Berg of the Coalition Against Hunger said the requirement is one of many practices that discriminate against low-income people. "It's about punishing poor people for being poor," he said. It's a process that's been developed for the criminal justice system." Berg said fingerprinting and other rules make food-stamp offices "dehumanizing for everyone."

He added that with benefits sometimes as low as $10 a month, the offices put off potential applicants.

Advocates agreed that the USDA and state offices must help ensure that caseworkers, and the general public, stop stereotyping food-stamp recipients as lazy. They said measures such as the replacement of stamps with a debit-card-like electronic benefits transfer card and ads targeted toward low-income working people have been helpful in reducing stigma. Some said the term "food stamps" is outdated and that changing the name of the program would help change public perception of recipients.

But some advocates for low-income people, such as Bill Ayres, executive director of the advocacy group World Hunger Year, say that while food stamps are the government’s "first line of defense" against hunger, they are not a solution to the basic problem that so many families cannot afford adequate food.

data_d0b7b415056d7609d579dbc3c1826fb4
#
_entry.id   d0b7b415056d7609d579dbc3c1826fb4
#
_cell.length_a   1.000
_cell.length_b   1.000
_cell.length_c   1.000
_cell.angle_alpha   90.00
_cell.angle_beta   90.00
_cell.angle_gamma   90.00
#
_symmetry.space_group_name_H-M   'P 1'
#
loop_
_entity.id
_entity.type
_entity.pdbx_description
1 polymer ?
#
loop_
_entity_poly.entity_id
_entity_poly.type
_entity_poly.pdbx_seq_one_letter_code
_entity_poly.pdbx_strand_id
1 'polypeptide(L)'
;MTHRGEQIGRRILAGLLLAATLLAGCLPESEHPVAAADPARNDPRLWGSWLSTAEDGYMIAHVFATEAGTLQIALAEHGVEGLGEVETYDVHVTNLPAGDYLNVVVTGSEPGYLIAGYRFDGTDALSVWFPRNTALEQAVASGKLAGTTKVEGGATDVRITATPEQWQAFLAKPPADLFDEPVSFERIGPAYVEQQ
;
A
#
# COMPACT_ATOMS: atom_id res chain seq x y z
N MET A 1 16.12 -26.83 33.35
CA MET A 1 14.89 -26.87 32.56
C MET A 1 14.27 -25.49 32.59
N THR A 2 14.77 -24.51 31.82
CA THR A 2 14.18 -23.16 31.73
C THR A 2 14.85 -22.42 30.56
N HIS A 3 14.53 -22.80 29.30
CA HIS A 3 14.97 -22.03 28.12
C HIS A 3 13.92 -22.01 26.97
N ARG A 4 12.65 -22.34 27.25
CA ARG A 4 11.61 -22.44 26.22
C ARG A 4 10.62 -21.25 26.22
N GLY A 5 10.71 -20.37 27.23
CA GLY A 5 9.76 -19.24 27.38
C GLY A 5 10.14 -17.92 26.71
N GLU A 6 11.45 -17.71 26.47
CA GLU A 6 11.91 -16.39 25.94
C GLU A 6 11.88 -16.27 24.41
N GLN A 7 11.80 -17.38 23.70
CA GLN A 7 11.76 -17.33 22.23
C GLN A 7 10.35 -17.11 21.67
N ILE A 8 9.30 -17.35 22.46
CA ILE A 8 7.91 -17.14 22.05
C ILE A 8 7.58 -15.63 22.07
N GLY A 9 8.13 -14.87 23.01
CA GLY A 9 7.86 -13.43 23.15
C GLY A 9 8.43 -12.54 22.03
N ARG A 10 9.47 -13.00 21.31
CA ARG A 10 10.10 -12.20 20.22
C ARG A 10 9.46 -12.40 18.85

Ayres, whose organization was involved in raising the minimum wage in New York City, and in the Universal Living Wage Campaign, advocates establishing a living wage adjusted to differences in cost of living nationwide so that low-income people do not have to decide between housing and food.

"We have low wages in this country," he said. "If you're making eight dollars an hour, how can you feed your family on that?"

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The NewStandard ceased publishing on April 27, 2007.

This News Article originally appeared in the May 18, 2006 edition of The NewStandard.
Shreema Mehta is a staff journalist.